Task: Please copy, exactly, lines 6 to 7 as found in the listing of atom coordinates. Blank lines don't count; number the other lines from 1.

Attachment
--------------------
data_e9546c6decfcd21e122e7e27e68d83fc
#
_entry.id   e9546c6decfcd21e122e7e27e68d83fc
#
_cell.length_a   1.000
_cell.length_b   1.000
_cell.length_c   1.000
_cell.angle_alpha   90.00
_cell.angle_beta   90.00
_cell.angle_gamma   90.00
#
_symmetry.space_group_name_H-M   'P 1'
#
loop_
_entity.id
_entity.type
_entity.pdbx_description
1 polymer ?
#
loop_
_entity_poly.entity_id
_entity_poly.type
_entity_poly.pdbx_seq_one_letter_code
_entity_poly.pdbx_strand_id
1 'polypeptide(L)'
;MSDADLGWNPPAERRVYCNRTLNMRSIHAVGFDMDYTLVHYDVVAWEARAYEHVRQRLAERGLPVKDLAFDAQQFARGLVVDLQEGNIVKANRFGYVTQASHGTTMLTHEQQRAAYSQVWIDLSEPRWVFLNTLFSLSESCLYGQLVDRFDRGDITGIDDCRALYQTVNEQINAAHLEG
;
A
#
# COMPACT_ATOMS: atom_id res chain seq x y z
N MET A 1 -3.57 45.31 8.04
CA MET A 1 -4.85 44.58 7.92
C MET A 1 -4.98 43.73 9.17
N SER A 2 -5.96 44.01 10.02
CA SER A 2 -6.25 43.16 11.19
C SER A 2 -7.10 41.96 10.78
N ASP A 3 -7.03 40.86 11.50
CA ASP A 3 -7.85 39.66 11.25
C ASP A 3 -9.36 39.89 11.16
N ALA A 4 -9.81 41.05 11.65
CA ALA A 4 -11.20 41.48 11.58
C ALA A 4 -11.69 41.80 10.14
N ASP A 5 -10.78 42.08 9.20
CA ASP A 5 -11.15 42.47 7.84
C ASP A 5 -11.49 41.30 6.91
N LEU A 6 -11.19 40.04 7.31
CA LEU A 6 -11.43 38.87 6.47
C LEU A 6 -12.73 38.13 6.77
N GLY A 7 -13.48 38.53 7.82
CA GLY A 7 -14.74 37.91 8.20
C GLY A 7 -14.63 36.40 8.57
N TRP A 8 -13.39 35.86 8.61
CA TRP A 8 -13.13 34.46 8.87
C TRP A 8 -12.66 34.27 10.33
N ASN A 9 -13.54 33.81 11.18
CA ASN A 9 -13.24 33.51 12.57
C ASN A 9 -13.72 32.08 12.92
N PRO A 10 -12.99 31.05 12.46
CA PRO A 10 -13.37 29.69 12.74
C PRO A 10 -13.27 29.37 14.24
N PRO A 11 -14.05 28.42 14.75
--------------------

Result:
_cell.length_b   1.000
_cell.length_c   1.000